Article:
FREETOWN (AFP) — Sierra Leone has begun its first comprehensive census of wild chimpanzees, the head of the country's largest sanctuary for the primates said on Monday.
"It will cost 220,000 dollars (167,000 euros) and run for approximately 10 months," Balla Amarasekaran, head of the Tacugama Chimpanzee Sanctuary, said.
Amarasekaran explained that the chimp count would help answer key questions about the population and the habitat of the great apes in Sierra Leone and could even set the stage for reintroductions.
"It is estimated that no more than 2,000 chimpanzees currently reside in Sierra Leone's forests but that number was culled from an informal survey carried out in 1981," he told AFP.
Amarasekaran, whose sanctuary on the outskirts of Freetown is the largest in Sierra Leone, said the impact of the country's ruinous civil war and the rapid destruction of forest cover had led some experts to fear that chimpanzees could cease to exist in the wild within 50 years.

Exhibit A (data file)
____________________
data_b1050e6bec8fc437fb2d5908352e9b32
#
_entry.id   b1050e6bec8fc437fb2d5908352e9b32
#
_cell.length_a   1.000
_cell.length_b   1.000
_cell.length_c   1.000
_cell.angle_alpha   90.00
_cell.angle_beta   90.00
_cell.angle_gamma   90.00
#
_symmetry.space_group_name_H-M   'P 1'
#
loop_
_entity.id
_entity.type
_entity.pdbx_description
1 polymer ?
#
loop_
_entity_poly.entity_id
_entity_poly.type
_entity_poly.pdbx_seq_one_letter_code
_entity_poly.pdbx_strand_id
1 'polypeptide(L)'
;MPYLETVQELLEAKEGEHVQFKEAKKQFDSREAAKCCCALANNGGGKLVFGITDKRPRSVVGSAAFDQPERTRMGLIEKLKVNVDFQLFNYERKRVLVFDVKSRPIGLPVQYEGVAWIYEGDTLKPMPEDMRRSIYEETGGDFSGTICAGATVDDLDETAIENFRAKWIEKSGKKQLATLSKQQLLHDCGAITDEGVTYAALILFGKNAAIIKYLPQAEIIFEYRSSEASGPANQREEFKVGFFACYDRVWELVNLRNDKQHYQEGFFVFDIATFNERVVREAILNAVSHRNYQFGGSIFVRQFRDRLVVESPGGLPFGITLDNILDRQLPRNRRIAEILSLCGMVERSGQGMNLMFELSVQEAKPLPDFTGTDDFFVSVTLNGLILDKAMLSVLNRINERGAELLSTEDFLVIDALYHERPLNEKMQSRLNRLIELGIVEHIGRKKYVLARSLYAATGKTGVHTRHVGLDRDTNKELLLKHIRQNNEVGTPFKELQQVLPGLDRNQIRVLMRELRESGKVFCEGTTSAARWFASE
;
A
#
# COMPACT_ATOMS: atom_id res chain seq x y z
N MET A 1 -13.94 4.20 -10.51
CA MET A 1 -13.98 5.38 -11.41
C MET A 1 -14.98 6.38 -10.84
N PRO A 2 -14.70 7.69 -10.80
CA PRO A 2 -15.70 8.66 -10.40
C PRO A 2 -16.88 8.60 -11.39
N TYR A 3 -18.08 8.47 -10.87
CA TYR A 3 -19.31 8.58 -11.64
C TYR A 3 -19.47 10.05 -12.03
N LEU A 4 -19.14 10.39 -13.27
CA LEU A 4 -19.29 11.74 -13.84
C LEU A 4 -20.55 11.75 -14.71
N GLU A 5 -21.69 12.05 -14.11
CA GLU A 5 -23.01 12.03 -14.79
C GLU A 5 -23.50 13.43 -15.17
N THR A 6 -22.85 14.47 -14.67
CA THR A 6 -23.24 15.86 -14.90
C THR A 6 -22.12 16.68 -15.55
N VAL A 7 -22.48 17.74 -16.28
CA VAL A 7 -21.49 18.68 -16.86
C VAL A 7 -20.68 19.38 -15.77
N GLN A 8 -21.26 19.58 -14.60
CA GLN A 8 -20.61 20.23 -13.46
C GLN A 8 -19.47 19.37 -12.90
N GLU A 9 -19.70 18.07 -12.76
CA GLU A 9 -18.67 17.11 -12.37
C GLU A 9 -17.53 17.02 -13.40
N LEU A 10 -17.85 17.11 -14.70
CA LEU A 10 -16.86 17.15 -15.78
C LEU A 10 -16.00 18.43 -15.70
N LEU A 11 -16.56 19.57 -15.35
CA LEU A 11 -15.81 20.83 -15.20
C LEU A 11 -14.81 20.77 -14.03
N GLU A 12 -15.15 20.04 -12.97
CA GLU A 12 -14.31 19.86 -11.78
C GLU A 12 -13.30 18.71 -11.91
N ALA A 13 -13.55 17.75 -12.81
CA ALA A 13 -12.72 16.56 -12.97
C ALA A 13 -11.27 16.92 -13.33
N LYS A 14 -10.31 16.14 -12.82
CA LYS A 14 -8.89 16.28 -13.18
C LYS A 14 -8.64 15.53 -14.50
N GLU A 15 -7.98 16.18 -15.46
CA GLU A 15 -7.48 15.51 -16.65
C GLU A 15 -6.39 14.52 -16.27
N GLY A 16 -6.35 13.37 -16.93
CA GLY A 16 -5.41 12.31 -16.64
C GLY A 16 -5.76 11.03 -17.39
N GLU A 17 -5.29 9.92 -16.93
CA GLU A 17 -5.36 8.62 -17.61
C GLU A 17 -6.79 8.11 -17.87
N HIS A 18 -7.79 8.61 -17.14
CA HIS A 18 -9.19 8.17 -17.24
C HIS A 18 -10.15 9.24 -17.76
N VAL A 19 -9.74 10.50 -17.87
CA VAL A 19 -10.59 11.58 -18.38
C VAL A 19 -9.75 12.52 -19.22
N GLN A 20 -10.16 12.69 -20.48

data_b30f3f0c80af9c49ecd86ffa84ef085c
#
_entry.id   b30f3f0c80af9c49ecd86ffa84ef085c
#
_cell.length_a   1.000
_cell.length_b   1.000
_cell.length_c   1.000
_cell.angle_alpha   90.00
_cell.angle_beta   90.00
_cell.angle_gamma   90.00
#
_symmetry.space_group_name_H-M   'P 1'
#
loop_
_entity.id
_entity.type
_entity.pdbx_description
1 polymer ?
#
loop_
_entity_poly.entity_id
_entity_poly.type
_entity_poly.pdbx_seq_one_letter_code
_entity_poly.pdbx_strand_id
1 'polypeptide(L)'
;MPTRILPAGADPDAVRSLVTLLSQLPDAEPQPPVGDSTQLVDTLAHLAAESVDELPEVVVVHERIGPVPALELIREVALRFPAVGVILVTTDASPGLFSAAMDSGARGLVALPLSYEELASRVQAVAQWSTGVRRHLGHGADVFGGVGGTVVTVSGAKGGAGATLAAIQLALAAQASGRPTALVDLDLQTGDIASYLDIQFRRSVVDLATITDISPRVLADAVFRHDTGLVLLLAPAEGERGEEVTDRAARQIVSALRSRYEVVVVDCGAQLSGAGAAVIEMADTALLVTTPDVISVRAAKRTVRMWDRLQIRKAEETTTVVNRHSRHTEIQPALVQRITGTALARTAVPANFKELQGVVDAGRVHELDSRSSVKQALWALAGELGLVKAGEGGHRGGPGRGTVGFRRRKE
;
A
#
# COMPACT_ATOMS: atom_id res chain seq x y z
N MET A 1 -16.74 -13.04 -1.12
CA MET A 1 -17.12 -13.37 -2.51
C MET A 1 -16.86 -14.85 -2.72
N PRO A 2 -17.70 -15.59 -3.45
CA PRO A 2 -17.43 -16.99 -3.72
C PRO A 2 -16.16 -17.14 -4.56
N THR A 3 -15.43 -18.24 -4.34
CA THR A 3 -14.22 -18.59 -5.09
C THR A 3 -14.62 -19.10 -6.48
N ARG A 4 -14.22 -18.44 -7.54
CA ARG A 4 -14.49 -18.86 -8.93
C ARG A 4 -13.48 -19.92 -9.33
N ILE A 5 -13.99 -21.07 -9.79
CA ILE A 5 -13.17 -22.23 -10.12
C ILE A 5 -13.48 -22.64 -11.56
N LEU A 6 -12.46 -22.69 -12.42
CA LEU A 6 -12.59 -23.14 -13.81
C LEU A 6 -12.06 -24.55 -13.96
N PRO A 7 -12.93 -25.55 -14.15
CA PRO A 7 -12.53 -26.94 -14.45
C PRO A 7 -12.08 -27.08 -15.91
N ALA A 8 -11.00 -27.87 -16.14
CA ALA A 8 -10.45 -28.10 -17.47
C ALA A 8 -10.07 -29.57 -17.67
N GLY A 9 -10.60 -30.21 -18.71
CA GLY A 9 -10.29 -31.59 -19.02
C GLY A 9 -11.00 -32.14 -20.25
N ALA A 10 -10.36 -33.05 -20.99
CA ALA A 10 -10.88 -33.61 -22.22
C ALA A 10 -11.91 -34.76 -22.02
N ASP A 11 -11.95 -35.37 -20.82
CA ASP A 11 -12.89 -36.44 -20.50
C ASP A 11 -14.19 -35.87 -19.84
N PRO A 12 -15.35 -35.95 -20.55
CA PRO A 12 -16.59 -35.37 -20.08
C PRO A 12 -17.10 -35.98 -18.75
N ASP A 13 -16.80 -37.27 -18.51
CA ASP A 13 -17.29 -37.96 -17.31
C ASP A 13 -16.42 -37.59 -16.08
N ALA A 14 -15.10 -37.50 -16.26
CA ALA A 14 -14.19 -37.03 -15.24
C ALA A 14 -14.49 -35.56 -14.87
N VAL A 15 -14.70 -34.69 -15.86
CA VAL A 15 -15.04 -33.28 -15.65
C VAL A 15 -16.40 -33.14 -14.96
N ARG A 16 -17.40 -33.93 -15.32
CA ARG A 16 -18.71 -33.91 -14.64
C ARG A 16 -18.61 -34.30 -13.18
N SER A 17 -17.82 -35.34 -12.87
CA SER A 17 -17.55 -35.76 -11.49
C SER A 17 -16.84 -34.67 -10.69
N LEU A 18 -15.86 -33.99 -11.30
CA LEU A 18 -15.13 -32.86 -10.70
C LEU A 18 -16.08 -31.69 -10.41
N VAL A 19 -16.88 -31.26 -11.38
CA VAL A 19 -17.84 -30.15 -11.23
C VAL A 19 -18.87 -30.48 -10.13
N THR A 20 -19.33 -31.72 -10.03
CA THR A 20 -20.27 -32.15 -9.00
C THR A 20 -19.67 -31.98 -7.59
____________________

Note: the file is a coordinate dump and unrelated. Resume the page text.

Sierra Leone is struggling to get back on its feet after a decade-long civil war from 1991-2001 in which some 120,000 people were killed and thousands were mutilated.
The West African country is home to one of the most endangered chimpanzee species, the Western Chimpanzees who live in the hills above the capital Freetown, according to Amarasekaran.
"We want to protect the existing wild populations and increase knowledge and understanding of these amazing animals," he told AFP.
The chimp census is a joint project of the agriculture ministry's forestry division, the Pan African Sanctuary Alliance (PASA) and national and international non-governmental organisations.
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